At least 5 minutes of loving-kindness meditation – This type of meditation will help manage your feelings toward other people and make these feelings richer and more positive. By practicing this, you can strengthen your connection and feelings of kindness towards your loved ones and even acquaintances.[10] This can be done by visualizing the people in your life, focusing on these people, and thinking of these people sending and receiving love and kindness to and from you.
4. Yoga
You may have heard of its many health benefits, but let me highlight how it also has a significant impact on emotional intelligence. Practicing yoga teaches you to be in the present and prompts you to become self-aware, thereby allowing you to more easily recognize your emotions. This also translates to body awareness and the ability to manage your body.[11]

Emotions often manifest physically, so body awareness will help you be more aware of your emotions, be able to discriminate between these emotions, and manage them better.[12] Get into a daily yoga habit for at least 15 minutes.

5. Regularly Identify Cognitive Biases
Our emotions often lead us in the wrong direction due to mental blindspots called cognitive biases. These are dangerous judgment errors that can cause you to make poor decisions in your personal and professional lives.

You need to get ahead of these troublesome blindspots by assessing and learning which ones are relevant to you. Then, figure out a daily ritual to address the cognitive biases most impactful for you.

The first four habits I described will also best position you to identify and deal with these biases. For example, you can use journaling to write down how you plan to address them.

6. Relating to Others
While the first five habits on this list will allow you to reflect, assess, and deliberate internally, you should also equally consider how you relate to people. After practicing the fifth habit, I’m sure you will realize just how full we are of cognitive biases when it comes to our emotions concerning other people.

To manage your emotions better, maintain a daily habit of evaluating your emotions when you interact with others. Pause, reflect, and identify what you can learn about yourself during the interactions between people. You can use this as one of your journal prompts.

Equipped with the information that you’ve learned about yourself, plan how you will interact with others moving forward. Remember to continue putting a pause on showing your emotions to others, definitely at first, so you can learn to manage yourself emotions better.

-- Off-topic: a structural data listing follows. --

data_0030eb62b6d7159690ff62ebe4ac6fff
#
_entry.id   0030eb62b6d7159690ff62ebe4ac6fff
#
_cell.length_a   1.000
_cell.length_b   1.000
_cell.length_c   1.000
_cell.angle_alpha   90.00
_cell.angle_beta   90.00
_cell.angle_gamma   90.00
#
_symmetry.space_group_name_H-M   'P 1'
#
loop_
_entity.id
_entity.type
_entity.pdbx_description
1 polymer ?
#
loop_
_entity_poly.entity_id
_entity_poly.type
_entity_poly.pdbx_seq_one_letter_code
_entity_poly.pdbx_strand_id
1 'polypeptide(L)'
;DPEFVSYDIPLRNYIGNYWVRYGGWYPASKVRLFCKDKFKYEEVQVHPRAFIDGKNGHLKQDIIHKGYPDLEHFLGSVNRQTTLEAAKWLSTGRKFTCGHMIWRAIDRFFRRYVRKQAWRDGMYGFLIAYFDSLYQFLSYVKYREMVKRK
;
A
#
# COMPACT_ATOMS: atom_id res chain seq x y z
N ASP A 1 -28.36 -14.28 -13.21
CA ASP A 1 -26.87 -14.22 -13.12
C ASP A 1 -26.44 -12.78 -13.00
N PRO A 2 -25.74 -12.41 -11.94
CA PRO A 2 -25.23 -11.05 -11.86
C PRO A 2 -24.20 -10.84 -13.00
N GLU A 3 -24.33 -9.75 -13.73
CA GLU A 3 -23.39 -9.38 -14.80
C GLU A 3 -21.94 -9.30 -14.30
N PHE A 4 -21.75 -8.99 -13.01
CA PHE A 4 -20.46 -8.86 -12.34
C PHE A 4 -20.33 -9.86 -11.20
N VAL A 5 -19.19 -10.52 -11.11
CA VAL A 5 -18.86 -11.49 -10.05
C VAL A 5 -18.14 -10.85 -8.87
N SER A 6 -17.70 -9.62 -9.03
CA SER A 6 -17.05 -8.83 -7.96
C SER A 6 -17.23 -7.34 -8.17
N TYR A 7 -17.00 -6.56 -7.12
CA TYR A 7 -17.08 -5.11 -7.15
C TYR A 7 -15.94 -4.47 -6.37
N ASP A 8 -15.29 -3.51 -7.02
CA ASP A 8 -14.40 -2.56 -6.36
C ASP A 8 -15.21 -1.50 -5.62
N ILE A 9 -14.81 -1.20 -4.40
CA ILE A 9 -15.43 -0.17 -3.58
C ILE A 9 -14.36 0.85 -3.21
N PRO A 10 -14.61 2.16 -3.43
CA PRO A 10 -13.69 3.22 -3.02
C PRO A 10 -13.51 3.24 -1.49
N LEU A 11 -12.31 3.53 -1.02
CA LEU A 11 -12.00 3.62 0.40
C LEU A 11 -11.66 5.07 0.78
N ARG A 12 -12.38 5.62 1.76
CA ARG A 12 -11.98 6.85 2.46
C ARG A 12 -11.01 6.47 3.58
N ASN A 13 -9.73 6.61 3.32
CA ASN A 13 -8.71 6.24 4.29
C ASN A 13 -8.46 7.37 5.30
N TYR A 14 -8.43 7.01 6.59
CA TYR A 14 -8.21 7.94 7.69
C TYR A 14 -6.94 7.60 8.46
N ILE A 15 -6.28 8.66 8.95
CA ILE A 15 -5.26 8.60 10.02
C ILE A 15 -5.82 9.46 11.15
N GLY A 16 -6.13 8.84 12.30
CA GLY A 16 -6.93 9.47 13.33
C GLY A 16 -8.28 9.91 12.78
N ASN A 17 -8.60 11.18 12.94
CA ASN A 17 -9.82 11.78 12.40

7. Develop Active Listening Skills
Many people listen without hearing what is being said. This is especially true when it comes to arguments when people adopt a combative stance and spend their time forming a response in their heads instead of really listening to the other person.

Without the right listening skills, no emotional intelligence can take place or be employed, and most conflicts wouldn’t get resolved.

When talking with others, listen actively instead of just as using it as an afterthought or just to pass time until it’s your turn to speak. Rather than listen to ensure that you have a good understanding of what’s being discussed.

When resolving the conflict, active listening helps you determine how you can contribute to solving the issue. This is because it gives you time to clarify any points you don’t understand as well as employ your emotional intelligence to help you decide with an appropriate response.

8. Use an Assertive and Collaborative Communication Style
While each habit can be practiced separately with good results, that’s because the first 7 habits all work harmoniously and allow you to be assertive and direct.

bear in mind everything that you have learned about yourself, your biases, how you react to others. Then, develop the habit of being assertive—but not aggressive—and being direct when communicating. This will allow you to express your opinions clearer, therefore encouraging others to communicate with you clearly as well.

No matter what your reason is for wanting to hone your emotional intelligence, you only receive to benefits from the attempt.

Adopting such habits is the key to developing emotional intelligence, which is a gateway to having true control over your life. While the learning curve can depend per person, anyone can take a shot at—and master—the required habits.

Practice just a few to see how it enriches certain aspects of your life or utilize all 8 to reap the compounded benefits of an emotionally intelligent mind.